Knocking on Doorstep
Ranthambhore Gen-next is ready. Ready to leave the identity of their erstwhile families & create one of their own. Thankfully forest department has also given them their own ‘T-XX’ identities & they would soon not be known as male/female cubs of T-XX. They seem to be all over the place, perhaps some have already separated from their mother, some are in the process of getting separated & some are still a few months away. But come summer this younger lot would be on their own. The next six months would be difficult/challenging for most of these especially male tigers. With a higher male ratio & existing male still being in their prime, they would find it difficult to establish themselves. It would be interesting to see which path they would adopt-moving out of the park in search of new areas like the male cub of T8 who ventured outside the park & has been living there OR would they dare the challenge other dominant males inside to claim their land & lady.
I was in Ranthambhore recently for 3 days & out of the four tigers I saw, three belong to Gen-next. Have been following most of these tigers since their younger days & it is heartening to see them shaping up but at the same time, you always fear that this sighting probably could be the last. Male Cubs of T19 aged 33 months approx. are still hanging together, they are frequently sighted in areas between Padam Talab & Malik Talab which is pretty much part of their parent's territory. While both the parents have been tolerating their presence not sure for how long. They are stuck between 4 males (T25, T24, T6 &their father T28) all in their prime still and one sub-adult tiger Sultan, so the competition for both territory & female to mate is intense. All these resident males are in their prime & control very large territories but only have one female to mate so any kind of intrusion would not be easily accepted.
Sultan the brat, faces a similar situation to these two brothers. Born almost a year later he
still has some time in his hand. Recently his parents were sighted mating in his presence, to his relief it was a false mating as per experts. Soon his mother would leave him for longer durations & thus he would have to get into the habit of surviving on his own. Most of his territory is along the park boundary and therefore his possibility of moving out is higher in case he is pushed around by other males. Personally speaking, would love to see this dare-devil rule the lake areas but only time would tell.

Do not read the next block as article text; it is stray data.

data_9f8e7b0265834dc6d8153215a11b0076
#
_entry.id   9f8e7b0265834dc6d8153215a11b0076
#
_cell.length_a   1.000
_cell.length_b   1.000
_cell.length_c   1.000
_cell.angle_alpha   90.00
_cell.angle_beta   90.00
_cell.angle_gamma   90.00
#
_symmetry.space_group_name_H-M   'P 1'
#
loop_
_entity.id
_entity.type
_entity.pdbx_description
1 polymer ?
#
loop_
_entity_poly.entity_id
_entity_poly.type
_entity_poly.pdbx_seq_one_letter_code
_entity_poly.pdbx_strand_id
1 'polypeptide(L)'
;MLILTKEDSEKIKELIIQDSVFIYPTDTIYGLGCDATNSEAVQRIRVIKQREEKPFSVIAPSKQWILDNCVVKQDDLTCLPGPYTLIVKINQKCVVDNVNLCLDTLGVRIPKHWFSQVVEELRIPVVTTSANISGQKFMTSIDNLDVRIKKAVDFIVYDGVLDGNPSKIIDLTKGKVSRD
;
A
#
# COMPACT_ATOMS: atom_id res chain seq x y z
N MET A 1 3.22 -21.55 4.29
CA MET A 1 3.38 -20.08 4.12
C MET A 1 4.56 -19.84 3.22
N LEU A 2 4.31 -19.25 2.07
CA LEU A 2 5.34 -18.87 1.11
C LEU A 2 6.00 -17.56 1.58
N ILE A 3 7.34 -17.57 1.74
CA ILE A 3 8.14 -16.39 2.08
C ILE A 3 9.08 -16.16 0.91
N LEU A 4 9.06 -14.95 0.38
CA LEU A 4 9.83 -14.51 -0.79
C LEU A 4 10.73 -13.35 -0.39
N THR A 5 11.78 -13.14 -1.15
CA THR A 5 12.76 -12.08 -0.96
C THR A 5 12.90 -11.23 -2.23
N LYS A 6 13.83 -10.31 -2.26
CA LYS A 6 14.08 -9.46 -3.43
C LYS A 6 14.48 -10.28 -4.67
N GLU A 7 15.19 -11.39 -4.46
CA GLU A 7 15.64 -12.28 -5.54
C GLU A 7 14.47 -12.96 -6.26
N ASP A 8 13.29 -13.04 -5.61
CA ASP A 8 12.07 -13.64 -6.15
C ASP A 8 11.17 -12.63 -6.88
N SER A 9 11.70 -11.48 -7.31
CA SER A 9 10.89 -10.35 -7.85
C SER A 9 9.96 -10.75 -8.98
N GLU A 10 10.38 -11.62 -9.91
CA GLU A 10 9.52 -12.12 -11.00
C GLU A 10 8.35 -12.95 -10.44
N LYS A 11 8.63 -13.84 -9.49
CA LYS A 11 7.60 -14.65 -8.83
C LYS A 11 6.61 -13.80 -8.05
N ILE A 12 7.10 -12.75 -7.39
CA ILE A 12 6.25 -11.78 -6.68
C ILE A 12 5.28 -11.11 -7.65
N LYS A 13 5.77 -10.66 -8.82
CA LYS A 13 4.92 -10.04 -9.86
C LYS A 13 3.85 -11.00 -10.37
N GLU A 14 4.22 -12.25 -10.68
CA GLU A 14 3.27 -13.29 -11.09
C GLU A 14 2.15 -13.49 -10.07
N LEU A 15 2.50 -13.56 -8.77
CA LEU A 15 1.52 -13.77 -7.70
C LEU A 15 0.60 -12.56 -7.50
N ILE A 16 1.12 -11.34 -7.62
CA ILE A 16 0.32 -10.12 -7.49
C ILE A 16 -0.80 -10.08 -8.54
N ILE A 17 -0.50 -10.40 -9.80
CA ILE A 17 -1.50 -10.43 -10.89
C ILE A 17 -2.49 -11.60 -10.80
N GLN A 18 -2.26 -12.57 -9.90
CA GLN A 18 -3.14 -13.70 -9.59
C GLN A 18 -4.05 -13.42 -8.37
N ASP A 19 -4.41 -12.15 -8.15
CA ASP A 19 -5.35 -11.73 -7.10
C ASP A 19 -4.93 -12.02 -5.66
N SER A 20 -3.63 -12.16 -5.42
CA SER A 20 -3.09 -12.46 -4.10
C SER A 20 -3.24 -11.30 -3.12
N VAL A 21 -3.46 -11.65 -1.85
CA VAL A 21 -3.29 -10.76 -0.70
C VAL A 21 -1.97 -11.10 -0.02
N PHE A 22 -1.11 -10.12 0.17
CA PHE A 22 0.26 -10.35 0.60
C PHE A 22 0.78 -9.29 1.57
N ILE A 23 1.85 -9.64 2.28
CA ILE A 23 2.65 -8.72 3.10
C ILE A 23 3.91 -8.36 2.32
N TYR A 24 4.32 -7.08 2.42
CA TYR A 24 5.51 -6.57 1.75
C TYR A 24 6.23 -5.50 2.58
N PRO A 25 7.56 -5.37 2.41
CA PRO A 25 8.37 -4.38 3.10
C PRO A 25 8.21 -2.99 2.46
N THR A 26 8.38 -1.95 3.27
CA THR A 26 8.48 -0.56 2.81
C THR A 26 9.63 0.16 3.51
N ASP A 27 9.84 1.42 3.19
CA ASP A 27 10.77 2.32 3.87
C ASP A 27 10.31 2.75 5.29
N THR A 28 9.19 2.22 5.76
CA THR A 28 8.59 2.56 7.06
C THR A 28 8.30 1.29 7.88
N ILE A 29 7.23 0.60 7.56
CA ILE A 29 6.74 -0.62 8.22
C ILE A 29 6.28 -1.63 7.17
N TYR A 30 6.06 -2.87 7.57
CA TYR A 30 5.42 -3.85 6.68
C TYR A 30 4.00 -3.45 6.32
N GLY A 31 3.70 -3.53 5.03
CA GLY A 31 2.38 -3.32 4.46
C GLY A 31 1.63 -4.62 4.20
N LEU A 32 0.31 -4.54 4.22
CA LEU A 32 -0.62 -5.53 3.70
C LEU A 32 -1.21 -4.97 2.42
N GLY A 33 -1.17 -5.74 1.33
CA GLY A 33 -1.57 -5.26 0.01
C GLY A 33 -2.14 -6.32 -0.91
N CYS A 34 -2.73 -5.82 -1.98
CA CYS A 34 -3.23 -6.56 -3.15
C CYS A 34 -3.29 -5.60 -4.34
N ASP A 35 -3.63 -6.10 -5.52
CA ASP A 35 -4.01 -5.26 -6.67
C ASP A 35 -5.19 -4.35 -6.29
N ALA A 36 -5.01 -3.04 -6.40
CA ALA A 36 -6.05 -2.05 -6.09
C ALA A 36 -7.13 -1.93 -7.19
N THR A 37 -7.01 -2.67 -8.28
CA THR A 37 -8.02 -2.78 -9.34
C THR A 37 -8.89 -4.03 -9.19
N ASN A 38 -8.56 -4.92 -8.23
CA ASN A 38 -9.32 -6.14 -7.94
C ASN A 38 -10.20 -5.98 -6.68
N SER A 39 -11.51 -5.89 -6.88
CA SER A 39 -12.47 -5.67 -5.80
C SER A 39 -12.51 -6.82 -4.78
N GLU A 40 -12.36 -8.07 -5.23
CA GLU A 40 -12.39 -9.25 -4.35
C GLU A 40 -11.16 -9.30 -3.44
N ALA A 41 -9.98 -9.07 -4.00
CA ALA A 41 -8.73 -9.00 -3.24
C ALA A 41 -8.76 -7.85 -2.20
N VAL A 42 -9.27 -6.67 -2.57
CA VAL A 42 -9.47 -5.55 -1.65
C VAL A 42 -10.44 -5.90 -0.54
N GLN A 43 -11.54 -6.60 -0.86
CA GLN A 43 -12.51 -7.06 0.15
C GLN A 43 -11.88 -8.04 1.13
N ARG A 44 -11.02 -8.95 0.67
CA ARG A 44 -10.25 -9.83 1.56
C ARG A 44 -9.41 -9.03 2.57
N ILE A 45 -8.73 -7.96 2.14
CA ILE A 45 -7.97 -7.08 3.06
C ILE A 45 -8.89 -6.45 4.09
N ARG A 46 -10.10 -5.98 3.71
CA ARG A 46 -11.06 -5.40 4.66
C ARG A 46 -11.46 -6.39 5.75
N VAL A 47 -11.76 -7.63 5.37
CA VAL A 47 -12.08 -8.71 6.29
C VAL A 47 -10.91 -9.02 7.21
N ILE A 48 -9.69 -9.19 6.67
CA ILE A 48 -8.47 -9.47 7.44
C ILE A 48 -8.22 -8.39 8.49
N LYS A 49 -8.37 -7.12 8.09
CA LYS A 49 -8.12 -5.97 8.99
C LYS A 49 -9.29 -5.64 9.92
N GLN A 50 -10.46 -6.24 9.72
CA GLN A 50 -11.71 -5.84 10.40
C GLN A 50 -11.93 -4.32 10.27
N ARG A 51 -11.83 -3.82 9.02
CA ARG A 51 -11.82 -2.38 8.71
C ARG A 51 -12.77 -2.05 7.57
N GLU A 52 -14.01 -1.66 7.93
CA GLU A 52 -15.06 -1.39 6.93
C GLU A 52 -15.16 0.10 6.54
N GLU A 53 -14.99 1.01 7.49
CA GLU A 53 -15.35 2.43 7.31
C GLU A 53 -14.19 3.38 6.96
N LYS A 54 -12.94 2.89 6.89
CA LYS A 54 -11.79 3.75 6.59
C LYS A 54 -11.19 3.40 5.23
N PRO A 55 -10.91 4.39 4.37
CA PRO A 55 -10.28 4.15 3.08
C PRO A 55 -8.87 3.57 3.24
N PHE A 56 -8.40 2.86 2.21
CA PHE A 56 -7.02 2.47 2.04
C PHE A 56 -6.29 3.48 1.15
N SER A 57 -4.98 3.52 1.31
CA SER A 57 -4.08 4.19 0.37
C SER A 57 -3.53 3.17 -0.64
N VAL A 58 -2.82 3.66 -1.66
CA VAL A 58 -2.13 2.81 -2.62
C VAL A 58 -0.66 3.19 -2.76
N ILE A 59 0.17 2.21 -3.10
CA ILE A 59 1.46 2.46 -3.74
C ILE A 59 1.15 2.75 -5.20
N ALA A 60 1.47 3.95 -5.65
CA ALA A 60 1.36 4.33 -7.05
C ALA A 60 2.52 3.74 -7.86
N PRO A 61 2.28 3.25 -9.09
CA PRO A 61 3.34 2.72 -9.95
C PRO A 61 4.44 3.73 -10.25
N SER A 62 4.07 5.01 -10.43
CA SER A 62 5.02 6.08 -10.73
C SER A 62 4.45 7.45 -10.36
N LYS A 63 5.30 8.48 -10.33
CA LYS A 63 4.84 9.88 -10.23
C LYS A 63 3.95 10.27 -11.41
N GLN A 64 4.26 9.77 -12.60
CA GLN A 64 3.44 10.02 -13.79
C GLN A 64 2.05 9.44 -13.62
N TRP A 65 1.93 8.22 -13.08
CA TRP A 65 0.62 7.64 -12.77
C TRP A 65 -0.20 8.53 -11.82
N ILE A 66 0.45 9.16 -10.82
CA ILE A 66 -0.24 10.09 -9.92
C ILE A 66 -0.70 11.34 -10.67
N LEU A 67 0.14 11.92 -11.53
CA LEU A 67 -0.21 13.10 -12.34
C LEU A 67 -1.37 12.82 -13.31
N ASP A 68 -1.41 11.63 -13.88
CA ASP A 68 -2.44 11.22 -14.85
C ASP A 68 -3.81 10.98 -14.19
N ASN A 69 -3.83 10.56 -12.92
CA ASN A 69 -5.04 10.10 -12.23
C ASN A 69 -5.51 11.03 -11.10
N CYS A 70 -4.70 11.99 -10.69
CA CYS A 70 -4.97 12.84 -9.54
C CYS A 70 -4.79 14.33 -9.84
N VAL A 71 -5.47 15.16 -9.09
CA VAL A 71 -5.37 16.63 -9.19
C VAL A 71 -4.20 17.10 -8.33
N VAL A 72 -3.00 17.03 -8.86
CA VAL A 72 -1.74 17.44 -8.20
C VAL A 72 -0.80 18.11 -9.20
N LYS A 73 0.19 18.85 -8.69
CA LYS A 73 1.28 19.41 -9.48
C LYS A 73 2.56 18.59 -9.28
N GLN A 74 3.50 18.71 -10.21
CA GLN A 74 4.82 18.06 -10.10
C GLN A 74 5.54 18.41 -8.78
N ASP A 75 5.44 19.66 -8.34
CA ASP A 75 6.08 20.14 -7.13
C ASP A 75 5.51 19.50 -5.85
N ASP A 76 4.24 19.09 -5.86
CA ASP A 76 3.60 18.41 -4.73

On the other hand, the female cub of T8 is already separated from her mother & as generally believed she has carved out a small territory for her own within her mother's territory. The mother has already moved on & is currently busy raising a single cub & given the vast territory size they might not have immediate conflict but come summers lesser water in that area would result in frequent interactions. Would be interesting to watch if the mother still tolerates her presence, then.
I am sure the situation is similar with cubs of T26, and T11 who have delivered another litter as well as cubs of T9, and T31 who are of almost similar age to these cubs. One male cub of T26 has already moved out of Ranthambhore & had settled in the forests of Datiya MP as per the last info received. Since not much first-hand info is available about these cubs, I would restrict myself here.
Hoping all these cubs can find a safe place for themselves & continue to contribute to the growth of their tribe. While Ranthambhore does have a carrying capacity perhaps a healthier habitat at Kaila Devi or safe corridors to nearby forests holds the key to their survival. As always, I am hopeful.